Moving beyond boundaries

Our chaplain Nicholas Roddis explains how last week’s light of the heart practice can be developed to support us through unsettling times. 

Our sense of worth and self-identity often comes from the purpose we find in our lives – ‘who am I in the world?’. This purpose may be expressed through our work, our roles or our relationships. For instance, think of nurses. There’s a sense that purpose is limited by either time (how long I am in this role) or function (this role means that I do these sort of things – ‘I care’, ‘I provide medicines’ etc).  Importantly, we see that our purpose has an effect on those around us – they know me as ‘the nurse’. We are often defined by the boundaries of our roles in life. 

Boundaries often give us a feeling of shape and size, and a sense of security. When there’s great change in our lives and the world around us, boundaries and roles help us feel safe when everything around is unsettled. 

Throughout this pandemic many of our roles are changing rapidly and our sense of identity is shifting. Who are we without the usual activities and boundaries our jobs and routines give us? It all feels very unsettling. We’re not able to follow through with our usual roles and the ordinary activities that give shape to our lives; it can be hard to know who we are without the labels. 

A deeper fear may arise from not being able to function in our role boundaries. This is the fear that without a role or a purpose we can be missed, not seen or ignored and interpret this as having no purpose in the world. 

So, rather than focus on ‘who am I?’ in all of thisit can be useful to feel a sense of who we are, and that we exist, through our experience of contact and boundaries.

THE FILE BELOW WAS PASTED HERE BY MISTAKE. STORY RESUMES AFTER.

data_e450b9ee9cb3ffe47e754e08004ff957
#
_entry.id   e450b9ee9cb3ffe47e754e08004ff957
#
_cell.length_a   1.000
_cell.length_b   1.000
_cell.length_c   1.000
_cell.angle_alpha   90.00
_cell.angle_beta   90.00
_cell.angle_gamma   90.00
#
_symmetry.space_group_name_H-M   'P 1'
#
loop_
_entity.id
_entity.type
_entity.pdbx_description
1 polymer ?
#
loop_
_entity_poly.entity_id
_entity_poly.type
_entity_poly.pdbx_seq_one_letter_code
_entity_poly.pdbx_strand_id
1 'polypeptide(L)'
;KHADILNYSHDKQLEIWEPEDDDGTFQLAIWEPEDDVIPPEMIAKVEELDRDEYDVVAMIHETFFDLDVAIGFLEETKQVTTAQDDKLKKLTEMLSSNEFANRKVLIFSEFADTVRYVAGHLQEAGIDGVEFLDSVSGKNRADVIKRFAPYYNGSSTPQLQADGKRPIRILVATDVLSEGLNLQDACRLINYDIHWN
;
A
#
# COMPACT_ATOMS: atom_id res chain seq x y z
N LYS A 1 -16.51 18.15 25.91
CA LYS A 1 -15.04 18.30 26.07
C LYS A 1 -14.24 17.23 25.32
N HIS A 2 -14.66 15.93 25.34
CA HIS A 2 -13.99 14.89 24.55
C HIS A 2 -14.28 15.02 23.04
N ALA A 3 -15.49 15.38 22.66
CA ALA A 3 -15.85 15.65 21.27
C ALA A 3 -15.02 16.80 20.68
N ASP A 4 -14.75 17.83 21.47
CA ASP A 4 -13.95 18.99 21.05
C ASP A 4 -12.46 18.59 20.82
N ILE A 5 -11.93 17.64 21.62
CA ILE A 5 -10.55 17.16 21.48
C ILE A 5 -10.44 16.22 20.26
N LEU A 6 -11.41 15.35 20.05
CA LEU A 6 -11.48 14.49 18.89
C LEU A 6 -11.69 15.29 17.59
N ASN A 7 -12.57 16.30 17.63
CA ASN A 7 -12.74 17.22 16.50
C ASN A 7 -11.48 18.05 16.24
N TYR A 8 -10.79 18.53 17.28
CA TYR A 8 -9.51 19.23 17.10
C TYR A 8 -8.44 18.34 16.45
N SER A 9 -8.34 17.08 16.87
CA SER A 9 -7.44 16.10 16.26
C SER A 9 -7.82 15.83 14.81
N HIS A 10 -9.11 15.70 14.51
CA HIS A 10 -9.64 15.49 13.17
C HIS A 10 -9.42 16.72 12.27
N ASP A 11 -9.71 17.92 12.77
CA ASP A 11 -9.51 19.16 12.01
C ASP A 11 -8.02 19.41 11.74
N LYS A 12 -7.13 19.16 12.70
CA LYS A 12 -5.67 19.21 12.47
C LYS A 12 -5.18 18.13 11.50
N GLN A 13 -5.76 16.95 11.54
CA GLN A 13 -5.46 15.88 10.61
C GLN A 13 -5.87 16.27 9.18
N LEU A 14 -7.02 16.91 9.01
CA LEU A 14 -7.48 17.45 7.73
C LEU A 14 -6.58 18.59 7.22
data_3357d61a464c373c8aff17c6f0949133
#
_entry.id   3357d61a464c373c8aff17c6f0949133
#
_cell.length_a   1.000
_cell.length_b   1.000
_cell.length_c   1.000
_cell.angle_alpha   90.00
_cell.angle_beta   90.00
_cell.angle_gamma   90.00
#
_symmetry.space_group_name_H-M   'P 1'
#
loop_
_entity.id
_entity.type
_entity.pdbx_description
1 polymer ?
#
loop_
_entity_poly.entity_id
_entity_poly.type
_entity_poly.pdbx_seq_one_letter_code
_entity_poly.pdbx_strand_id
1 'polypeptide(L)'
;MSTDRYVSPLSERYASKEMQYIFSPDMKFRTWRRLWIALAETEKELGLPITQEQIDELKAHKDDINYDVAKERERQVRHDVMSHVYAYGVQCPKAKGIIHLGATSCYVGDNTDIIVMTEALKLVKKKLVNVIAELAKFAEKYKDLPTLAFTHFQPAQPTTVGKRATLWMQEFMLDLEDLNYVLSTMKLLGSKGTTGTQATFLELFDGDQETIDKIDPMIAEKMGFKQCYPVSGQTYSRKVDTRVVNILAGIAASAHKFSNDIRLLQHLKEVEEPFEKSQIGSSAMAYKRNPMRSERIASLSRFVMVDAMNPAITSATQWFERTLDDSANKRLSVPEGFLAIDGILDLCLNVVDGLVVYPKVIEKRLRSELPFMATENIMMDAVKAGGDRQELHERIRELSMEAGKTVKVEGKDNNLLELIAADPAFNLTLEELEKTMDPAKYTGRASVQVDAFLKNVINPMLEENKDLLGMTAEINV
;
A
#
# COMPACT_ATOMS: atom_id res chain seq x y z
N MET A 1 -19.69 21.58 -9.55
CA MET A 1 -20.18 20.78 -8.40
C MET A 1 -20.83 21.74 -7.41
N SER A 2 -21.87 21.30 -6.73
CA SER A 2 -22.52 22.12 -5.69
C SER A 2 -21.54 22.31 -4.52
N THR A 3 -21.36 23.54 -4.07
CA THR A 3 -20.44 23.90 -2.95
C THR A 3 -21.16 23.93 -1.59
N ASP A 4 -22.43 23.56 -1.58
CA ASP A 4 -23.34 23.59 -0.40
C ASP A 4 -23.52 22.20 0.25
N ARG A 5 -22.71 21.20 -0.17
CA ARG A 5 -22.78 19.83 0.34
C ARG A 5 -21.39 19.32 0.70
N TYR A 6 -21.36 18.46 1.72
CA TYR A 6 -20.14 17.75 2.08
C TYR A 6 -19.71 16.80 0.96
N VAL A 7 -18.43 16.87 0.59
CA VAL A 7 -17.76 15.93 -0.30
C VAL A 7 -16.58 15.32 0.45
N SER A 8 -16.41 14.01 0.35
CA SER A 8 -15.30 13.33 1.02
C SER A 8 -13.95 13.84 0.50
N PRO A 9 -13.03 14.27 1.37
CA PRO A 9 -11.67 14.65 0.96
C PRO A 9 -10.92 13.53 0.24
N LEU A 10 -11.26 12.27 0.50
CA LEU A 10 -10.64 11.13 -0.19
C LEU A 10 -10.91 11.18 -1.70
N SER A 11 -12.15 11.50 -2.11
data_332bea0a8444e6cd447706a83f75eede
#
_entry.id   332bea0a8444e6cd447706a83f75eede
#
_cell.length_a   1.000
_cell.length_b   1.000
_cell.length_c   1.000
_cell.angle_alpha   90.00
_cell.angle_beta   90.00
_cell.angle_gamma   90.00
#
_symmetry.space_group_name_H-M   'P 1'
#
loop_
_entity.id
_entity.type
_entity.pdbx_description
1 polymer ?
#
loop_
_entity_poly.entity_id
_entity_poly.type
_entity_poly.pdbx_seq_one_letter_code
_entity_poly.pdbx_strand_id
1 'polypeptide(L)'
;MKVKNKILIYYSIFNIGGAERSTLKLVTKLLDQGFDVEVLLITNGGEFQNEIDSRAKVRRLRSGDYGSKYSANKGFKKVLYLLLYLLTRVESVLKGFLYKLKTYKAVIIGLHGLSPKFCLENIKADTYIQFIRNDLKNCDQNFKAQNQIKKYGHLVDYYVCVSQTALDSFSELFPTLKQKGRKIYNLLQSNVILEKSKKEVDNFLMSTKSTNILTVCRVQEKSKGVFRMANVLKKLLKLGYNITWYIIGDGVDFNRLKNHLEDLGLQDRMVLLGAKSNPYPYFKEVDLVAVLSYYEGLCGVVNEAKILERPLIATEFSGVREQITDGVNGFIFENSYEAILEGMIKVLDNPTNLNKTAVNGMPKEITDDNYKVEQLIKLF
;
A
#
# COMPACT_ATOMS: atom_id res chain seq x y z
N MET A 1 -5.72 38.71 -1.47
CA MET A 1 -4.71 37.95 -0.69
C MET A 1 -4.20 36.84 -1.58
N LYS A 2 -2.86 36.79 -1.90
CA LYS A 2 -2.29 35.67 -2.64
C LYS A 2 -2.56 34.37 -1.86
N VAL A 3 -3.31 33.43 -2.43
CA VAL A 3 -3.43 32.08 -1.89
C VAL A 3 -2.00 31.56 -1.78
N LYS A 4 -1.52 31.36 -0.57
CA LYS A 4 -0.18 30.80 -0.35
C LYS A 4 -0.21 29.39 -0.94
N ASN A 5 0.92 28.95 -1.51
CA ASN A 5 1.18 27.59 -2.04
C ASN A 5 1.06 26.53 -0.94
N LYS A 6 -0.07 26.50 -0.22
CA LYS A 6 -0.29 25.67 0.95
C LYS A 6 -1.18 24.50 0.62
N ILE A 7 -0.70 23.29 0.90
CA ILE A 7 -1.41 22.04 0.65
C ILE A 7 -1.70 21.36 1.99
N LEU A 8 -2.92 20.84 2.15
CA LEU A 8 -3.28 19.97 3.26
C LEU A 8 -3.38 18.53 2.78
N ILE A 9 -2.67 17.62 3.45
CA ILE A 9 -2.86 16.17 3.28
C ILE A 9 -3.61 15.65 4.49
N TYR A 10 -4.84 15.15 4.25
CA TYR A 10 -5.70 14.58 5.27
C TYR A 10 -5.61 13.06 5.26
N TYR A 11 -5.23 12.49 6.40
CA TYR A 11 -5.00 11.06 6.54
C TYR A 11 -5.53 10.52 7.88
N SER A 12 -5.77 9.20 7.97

It’s important to still have boundaries in our lives when we have contact with each other. We can let others know that they exist and we love them, and also reaffirm to ourselves that we exist. We need to ‘touch our hearts to another’s heart’ – affirming that they have shape and form and exist too despite all the change and uncertainty.  

A daily practice 

In last week’s blog I talked about the idea of a source of light within us that can be imagined as a flame within the heart centreBecoming aware of this place of light within ourselves we can access a sense of spaciousness and wisdom; we begin to naturally understand what it is we need to do, what we can let go of, who we are and become more aware and affirm the deeper purposes in our lives. 

By resting in this light we become aware that things can shift and change just through being; we don’t always have to do something to make things happen. It’s about trusting in a deeper part of ourselves. This week, I invite people to take the idea forward and to extend it to explore boundaries and contact with others 

  • Begin by resting in this light in your heart and allowing it to fully form in your body. Then let it expand beyond youphysical self (boundary) and out into your immediate environment. Imagine the light filling the room you are inthen your home, your town and beyond. 
  • Think of it like the sun emanating from your heart centre in all directions; a sphere that gets even bigger until it surrounds the earth and beyond even your imagining. This helps create a sense of spaciousness and of the boundless light we all have. Then rest in this for a few minutes. 
  • Now, bring the boundaries of this light back to the boundary of your body, in a stepwise manner. Imagine the sphere of light becoming smaller – from it surrounding the earth, to your country, to your town, to your house to your room and back to your body.To bring the practice to a close gently bring your mind back until you focus inside yourself and imagine the flame within your heart again. 

When you then go about your day and make contact with other people, think not only about the purpose of finding out how they are, but also experience your personal boundaries. I would encourage you to tell other people how you are; be authentic about how you’re feeling at the momentBring the light to shine on how you really feel and rest in it as you interact with others. 

Please try this practice and see how it may support you. 

May compassionate wisdom flow through you to others this day, 

Nicholas